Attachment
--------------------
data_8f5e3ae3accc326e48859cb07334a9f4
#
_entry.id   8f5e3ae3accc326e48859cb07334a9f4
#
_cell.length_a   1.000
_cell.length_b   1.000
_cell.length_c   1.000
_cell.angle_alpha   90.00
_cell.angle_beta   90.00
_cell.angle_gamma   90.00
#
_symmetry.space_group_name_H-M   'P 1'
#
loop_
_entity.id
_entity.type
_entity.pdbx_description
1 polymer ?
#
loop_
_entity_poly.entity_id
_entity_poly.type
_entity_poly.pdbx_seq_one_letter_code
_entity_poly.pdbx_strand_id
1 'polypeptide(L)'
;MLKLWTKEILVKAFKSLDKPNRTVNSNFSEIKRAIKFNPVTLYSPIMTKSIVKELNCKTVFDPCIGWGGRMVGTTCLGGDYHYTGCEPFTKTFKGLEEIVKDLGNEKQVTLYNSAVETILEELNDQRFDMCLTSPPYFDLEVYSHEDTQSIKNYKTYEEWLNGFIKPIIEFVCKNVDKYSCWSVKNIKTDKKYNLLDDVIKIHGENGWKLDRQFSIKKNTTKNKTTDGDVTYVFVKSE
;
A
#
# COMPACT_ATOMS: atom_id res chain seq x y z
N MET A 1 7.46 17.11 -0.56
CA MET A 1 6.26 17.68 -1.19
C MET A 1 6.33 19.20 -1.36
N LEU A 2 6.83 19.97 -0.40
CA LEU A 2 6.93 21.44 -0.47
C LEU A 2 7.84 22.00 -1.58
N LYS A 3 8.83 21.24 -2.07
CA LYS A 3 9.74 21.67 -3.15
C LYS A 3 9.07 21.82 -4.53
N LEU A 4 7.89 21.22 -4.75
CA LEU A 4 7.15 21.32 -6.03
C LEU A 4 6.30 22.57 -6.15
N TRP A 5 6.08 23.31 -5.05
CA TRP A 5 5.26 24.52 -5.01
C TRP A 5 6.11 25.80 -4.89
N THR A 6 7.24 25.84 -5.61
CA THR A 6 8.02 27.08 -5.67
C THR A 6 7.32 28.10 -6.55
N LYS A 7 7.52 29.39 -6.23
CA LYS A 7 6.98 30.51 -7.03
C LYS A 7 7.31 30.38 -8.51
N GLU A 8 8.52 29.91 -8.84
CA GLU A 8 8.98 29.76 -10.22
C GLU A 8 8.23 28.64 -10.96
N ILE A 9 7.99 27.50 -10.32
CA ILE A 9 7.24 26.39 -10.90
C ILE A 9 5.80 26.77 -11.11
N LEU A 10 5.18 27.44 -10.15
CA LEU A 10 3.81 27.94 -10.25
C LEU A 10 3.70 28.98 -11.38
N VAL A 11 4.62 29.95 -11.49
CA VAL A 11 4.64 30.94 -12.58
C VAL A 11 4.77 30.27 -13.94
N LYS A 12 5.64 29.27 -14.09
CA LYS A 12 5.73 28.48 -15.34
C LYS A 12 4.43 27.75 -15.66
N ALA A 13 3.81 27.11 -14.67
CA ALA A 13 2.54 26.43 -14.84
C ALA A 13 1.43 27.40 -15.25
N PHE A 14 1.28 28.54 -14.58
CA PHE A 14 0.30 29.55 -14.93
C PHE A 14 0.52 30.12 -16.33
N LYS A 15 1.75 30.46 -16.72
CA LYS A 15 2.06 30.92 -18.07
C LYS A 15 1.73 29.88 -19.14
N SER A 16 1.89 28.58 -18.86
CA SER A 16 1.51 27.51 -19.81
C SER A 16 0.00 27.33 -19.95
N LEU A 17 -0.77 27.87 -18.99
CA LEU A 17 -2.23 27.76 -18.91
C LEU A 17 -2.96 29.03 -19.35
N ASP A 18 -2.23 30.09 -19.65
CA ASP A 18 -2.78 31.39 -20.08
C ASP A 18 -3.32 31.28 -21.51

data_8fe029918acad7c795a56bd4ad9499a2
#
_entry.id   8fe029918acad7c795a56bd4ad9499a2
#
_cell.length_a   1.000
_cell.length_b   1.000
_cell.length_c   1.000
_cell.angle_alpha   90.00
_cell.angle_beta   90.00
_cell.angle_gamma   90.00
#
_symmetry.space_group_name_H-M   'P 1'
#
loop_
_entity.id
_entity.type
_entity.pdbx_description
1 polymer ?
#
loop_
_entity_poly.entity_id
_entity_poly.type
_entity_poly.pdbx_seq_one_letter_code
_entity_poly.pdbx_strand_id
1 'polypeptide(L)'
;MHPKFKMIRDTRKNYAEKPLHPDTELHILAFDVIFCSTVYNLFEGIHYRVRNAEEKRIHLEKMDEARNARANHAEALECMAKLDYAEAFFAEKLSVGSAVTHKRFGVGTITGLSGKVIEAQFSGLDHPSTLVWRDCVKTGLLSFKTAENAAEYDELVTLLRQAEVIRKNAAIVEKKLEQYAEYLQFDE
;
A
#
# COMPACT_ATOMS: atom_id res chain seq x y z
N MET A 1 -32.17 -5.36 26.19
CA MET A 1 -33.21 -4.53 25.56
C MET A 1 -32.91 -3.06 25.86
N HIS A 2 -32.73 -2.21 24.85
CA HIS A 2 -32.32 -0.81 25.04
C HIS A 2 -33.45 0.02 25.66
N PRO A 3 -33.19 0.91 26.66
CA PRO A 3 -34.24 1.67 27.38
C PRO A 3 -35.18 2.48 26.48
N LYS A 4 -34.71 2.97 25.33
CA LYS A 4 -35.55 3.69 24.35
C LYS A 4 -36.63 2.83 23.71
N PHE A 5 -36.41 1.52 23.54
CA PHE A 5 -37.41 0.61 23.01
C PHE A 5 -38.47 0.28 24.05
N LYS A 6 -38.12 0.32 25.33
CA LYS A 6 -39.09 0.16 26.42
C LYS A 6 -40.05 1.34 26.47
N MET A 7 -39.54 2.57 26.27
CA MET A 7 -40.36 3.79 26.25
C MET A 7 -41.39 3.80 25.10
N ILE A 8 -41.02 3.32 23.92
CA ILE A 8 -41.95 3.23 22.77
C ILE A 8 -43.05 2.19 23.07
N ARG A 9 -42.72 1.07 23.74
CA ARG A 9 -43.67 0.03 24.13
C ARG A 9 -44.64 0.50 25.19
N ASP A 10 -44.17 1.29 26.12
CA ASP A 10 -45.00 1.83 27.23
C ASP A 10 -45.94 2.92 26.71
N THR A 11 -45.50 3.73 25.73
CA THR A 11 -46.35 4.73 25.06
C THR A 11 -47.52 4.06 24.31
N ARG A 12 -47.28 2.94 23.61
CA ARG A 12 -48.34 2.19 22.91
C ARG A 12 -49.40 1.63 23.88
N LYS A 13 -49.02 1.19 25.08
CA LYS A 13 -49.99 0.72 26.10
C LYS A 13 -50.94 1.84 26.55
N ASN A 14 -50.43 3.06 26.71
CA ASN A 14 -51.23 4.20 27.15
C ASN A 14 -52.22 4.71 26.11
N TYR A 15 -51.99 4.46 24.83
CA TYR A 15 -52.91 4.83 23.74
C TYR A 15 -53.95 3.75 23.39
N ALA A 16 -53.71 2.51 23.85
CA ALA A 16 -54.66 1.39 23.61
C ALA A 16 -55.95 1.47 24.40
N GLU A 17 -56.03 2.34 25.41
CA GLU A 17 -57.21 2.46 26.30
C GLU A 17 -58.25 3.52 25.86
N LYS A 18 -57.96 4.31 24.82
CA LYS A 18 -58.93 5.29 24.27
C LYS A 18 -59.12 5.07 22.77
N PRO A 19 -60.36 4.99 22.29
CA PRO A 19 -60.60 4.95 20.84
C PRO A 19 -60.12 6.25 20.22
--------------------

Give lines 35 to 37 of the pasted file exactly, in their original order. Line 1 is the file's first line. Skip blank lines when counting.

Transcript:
CA LEU A 2 6.93 21.44 -0.47
C LEU A 2 7.84 22.00 -1.58
N LYS A 3 8.83 21.24 -2.07